America's Youth Reject Torture, Bill O'Reilly and Right Wing Ideology

This post, written by Marty Kaplan, originally appeared on The Huffington Post

Before everyone goes all misty-eyed about the courage it took for Indiana's Republican Senator Richard Lugar to express gentlemanly doubts about the surge -- after all, he also said he had no intention of "voting with Democrats, particularly in their efforts to limit war funding or set a timetable for withdrawal" -- look instead to Mari K. Oye, a high school senior from Wellesley, Massachusetts, who at the White House this week presented President Bush a handwritten letter, signed by her and 49 other Presidential Scholars, protesting his Administration's use of torture.

When these Presidential Scholars from all over the country met one another in Washington, they discovered how many of them felt so strongly about the issue, and about seizing the opportunity to be heard. As Leah Libresco, a Scholar from Mineola, Long Island, New York, said the next day on CNN, the view among many of them was that torture is a non-partisan issue: "I don't think this is a controversial issue. I don't think human dignity and human rights is a controversial issue, so once we started talking to people about the idea of speaking up, people kept coming forward and saying yes, this is important."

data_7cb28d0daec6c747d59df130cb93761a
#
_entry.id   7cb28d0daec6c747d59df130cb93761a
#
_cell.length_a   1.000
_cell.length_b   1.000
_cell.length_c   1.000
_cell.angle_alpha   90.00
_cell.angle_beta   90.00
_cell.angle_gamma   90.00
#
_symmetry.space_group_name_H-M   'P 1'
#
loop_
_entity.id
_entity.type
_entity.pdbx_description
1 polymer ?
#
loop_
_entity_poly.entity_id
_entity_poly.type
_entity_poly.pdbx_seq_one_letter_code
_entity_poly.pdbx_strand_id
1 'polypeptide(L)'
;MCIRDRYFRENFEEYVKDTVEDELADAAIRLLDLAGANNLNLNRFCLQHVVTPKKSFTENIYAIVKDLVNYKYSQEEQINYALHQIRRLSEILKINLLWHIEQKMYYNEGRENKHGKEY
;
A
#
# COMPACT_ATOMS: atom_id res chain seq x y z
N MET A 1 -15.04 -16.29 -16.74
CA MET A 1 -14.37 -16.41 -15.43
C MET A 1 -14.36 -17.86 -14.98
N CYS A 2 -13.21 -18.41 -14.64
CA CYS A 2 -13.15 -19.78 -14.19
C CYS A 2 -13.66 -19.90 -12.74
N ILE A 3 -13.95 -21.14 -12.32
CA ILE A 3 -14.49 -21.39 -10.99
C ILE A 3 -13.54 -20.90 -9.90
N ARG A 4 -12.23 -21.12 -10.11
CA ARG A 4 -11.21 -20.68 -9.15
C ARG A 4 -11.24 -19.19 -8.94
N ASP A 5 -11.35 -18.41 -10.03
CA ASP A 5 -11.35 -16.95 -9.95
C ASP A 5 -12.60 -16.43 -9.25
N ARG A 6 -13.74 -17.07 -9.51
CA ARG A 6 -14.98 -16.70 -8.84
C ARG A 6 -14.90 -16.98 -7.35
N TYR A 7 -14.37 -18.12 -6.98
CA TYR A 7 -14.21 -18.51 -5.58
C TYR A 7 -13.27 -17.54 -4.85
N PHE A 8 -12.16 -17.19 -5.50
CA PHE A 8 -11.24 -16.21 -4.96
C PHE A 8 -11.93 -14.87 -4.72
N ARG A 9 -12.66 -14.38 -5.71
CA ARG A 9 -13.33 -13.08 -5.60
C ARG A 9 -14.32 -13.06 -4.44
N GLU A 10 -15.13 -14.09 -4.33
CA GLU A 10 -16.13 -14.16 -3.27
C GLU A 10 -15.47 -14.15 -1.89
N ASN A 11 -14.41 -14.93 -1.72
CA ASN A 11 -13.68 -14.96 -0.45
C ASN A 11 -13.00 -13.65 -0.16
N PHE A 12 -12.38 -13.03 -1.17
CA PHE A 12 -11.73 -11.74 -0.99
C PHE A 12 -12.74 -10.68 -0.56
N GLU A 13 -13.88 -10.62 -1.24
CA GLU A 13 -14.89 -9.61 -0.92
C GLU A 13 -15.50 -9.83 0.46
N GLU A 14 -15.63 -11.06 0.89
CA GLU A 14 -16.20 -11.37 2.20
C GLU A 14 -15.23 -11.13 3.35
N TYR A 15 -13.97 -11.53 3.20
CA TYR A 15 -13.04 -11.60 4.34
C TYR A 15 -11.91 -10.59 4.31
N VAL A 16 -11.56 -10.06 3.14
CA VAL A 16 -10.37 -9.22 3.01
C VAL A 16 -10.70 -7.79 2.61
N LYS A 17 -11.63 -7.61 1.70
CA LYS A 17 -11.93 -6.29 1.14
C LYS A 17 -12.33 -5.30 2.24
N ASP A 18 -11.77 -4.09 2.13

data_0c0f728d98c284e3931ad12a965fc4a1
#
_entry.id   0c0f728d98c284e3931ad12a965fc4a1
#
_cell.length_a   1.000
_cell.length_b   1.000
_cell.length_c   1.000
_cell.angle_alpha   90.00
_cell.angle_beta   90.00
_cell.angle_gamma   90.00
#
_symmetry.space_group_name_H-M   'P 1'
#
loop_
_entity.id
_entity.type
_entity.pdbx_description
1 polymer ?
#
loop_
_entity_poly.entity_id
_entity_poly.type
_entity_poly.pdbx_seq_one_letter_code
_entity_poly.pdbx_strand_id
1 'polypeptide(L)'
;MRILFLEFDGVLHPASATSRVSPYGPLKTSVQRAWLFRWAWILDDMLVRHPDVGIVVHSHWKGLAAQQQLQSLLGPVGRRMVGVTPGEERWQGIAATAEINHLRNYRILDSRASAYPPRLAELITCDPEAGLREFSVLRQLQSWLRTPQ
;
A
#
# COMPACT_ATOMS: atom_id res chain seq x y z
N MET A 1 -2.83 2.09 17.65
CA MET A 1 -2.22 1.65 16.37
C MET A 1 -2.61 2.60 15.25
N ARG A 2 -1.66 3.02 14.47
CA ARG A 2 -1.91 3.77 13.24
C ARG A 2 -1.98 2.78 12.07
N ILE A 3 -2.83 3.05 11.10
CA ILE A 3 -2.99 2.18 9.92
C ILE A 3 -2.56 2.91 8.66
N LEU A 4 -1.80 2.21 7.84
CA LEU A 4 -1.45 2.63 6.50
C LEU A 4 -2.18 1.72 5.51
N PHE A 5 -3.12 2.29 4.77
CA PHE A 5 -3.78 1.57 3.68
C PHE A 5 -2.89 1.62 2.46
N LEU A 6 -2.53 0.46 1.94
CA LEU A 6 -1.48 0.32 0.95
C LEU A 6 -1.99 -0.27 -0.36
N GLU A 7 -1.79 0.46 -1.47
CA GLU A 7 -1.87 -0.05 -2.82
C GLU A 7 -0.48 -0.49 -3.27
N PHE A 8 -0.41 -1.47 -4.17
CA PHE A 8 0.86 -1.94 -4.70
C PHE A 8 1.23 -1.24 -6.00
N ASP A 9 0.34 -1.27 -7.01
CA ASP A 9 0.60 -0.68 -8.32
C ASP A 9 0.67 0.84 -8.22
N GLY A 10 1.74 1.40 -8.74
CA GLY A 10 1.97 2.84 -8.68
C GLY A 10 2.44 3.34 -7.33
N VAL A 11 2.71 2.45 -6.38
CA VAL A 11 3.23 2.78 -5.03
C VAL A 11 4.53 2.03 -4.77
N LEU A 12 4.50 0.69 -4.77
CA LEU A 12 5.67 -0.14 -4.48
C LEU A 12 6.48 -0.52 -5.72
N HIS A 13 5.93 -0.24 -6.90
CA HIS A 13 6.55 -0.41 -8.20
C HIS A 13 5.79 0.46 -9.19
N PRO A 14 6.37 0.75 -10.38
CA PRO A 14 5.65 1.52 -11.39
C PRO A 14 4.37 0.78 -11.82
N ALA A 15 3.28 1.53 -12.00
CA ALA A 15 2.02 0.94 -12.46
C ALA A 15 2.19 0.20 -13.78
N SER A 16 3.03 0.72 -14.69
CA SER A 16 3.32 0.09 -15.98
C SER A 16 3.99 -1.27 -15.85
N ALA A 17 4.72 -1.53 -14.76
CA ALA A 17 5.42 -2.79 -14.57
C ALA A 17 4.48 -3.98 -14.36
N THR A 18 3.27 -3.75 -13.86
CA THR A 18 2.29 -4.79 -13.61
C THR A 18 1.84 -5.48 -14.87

So Mari and Leah and others drafted a thoughtful statement to hand to the President when it came time for their big moment with him in front of their parents and the press.

"We brought up some very specific points in the letter about the treatment of detainees, even those designated as enemy combatants," Mari Oye told John Roberts, "and we strongly believe that all of these detainees should be treated, according to the principles of the Geneva Convention... I asked him to remove the signing statement attached to the anti-torture bill, which would have allowed presidential power to make exemptions to the ban on torture."

Mari's own background -- her grandparents were interned during World War II, simply for being Japanese-American -- played a part in her views. So did something her mother, also a Presidential Scholar, told her: Ever since her own White House ceremony in 1968, she has regretted not saying something to Lyndon Johnson about the Vietnam war. "That's something that weighed heavy on my mind," said Mari, "and I wanted to think about how we would feel 40 years from now if we had the opportunity to speak, and also the privilege to speak to the President of the United States, and to not use that privilege in order to make a difference."

So the Scholars lined up for their photo-op. Bush arrived. According to Colin McSwiggen, a senior from Cincinnati, the President "said that it's important to treat others as you wish to be treated, and he said that we really need to think about the choices that we make in our lives." What a cue! "As he lined up to take the photo with us," Colin continued, "Mari handed him the note, and said, 'Mr. President, some of us have made a choice, and we want you to have this.'"

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